So, the race for the assets under management continues with no holds barred. The small IFA stands little chance. Bank distributors, with their ability to know what the client has (violating all secrecy laws and the Reserve Bank of India allowing it), have an edge that cannot be wished away. The IFA has to survive on the basis of personal rapport rather than knowledge. Other distributors survive either by serendipity or because they are willing to match the practices of large players. The selling business has become really messy.

In this, the big investor calls the shots. He can decide who to give the business to. Alas, if the investor is small (say, with an SIP of just Rs5,000 per month), the distributor has no interest in him. Maybe an IFA will chase him if he can be persuaded to go through the ECS route. No one can afford to go to him, spend time with him and visit him every month to pick up his cheque for a measly Rs5,000. The gross earnings from him will be just around Rs50 per month and a small growing trail. He is a loss-making proposition for any distributor.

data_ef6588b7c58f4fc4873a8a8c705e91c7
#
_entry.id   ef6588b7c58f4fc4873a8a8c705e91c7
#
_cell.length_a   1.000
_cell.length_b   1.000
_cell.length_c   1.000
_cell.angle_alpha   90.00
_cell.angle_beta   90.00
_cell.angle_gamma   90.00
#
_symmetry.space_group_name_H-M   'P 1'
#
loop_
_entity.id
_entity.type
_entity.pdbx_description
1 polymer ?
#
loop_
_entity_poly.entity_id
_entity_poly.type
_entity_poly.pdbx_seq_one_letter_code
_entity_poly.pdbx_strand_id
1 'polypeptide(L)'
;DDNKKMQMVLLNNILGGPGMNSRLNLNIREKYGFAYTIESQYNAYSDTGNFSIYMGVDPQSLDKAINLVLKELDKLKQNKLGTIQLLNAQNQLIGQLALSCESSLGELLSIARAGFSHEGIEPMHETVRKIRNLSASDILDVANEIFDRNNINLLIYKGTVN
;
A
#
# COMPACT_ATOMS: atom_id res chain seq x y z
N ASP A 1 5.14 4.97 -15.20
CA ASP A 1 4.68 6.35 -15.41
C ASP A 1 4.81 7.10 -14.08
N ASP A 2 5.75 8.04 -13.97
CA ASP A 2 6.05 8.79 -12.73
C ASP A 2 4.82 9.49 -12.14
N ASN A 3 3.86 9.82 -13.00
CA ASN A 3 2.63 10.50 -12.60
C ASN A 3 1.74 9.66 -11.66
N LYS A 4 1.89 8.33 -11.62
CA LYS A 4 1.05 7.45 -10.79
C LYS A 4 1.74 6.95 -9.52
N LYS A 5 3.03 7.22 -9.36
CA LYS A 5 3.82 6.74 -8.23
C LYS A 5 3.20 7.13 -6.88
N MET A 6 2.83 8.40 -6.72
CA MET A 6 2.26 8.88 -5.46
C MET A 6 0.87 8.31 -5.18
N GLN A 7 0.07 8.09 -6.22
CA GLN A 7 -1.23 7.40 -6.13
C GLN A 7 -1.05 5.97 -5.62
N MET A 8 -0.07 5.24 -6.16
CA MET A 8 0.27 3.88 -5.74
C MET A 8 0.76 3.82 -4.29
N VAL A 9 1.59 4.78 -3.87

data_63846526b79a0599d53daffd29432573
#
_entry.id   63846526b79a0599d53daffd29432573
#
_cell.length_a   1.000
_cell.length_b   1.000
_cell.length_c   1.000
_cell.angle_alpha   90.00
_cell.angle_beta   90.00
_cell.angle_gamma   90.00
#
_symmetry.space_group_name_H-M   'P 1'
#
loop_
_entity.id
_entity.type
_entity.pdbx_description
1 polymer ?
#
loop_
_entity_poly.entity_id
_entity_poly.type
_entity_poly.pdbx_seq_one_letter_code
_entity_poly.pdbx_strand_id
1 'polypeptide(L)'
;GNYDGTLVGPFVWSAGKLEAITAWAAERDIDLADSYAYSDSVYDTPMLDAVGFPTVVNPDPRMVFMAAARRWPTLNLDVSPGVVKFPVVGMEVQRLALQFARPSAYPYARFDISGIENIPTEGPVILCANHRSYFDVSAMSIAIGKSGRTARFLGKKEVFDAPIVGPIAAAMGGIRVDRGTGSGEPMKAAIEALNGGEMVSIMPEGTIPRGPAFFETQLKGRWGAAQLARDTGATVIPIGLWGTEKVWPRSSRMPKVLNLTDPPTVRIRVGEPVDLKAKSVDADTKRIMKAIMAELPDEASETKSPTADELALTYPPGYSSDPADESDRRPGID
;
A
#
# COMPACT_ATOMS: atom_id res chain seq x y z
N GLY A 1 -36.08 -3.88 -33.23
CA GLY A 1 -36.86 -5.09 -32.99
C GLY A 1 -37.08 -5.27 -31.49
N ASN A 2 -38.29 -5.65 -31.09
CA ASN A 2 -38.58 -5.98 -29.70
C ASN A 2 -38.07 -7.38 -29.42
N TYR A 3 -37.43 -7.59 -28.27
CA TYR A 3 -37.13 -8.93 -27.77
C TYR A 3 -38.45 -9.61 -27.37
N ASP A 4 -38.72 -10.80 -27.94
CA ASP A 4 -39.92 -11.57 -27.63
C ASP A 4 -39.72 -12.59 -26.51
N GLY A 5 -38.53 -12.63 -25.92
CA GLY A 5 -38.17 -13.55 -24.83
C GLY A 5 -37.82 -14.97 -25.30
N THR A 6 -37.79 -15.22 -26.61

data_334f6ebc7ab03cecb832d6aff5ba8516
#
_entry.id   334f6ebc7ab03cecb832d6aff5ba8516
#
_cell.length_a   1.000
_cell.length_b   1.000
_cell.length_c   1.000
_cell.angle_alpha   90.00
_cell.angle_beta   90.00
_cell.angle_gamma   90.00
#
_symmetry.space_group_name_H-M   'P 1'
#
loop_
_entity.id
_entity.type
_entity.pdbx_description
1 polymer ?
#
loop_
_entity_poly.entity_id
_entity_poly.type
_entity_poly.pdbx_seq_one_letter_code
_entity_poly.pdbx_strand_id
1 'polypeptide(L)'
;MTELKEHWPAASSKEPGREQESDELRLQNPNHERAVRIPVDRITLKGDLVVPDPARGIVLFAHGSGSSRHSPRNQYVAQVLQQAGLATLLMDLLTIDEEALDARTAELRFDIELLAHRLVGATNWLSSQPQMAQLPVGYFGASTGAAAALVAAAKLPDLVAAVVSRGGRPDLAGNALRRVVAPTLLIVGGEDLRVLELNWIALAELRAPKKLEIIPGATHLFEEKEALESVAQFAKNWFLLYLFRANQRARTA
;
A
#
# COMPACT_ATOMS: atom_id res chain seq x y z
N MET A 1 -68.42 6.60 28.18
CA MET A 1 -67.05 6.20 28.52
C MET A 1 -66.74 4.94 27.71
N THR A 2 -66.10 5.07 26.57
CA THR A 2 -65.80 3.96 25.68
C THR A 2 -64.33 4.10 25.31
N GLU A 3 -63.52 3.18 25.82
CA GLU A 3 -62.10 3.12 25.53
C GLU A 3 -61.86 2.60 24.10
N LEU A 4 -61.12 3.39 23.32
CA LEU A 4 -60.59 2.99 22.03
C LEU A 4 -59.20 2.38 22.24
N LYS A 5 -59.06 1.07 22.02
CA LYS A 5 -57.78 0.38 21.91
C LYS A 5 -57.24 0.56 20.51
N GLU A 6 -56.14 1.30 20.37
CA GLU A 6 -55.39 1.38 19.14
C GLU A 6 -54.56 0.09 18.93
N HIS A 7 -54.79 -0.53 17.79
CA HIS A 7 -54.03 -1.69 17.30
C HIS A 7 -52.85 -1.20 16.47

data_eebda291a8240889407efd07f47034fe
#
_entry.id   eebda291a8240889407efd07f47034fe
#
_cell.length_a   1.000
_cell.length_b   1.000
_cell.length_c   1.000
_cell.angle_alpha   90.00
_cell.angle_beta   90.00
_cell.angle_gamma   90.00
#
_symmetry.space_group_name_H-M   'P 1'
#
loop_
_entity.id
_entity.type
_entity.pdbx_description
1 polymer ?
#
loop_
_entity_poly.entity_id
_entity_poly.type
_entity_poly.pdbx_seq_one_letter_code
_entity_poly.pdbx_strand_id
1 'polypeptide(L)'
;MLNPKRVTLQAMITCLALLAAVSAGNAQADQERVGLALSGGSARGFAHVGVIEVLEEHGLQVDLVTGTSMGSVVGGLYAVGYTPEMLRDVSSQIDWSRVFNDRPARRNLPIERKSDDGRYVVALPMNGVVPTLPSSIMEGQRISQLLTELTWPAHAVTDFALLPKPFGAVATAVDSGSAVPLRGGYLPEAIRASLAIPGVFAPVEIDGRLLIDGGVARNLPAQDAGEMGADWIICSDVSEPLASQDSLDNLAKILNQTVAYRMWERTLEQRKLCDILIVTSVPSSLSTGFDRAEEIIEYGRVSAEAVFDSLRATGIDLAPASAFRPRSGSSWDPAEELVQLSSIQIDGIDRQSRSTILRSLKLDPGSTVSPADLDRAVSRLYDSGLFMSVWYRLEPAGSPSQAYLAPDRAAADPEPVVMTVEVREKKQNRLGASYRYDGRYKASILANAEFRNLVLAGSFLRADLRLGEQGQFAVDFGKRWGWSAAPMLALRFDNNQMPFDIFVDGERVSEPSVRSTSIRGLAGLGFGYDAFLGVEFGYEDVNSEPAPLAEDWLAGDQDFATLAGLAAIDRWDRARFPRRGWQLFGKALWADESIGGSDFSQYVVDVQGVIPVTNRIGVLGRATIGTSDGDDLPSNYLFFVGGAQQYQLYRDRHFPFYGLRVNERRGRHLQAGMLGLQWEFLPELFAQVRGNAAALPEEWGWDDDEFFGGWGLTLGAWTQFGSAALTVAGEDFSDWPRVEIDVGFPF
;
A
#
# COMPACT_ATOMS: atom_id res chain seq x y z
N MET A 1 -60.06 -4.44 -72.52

If you are wondering about the ethics in this whole thing, I urge you to forget it. Everyone is curious to know what the other person makes when there is a transaction. We want to analyse and discuss what some distributor has made by selling mutual funds. This is not transparency but voyeurism. What good will these disclosures do?

In the financial services business, it is important to remember that the biggest flows of money are caused by people who are not personally impacted by the outcome of the invested money. So, it is natural that personal motivation in the form of freebies and bribes plays an important role in directing the flow of money. In the Western world the same thing happens. They, of course, use a very sophisticated term called ‘soft dollar’ commissions.

Even at Tirupati, people pay bribes to have a longer glimpse of the idol or to get some rooming arrangement. When the PM, the financial sector and officials talk of bringing back small investors or about the growth of mutual fund business, they are being naive and ignoring some unsavoury truths. The PM cannot ‘save’ the fund industry. Only markets can. Let the bull markets resume and the small investor will rush in like moths to a flame. Maybe he/she will get tempted when the Sensex crosses 21,000.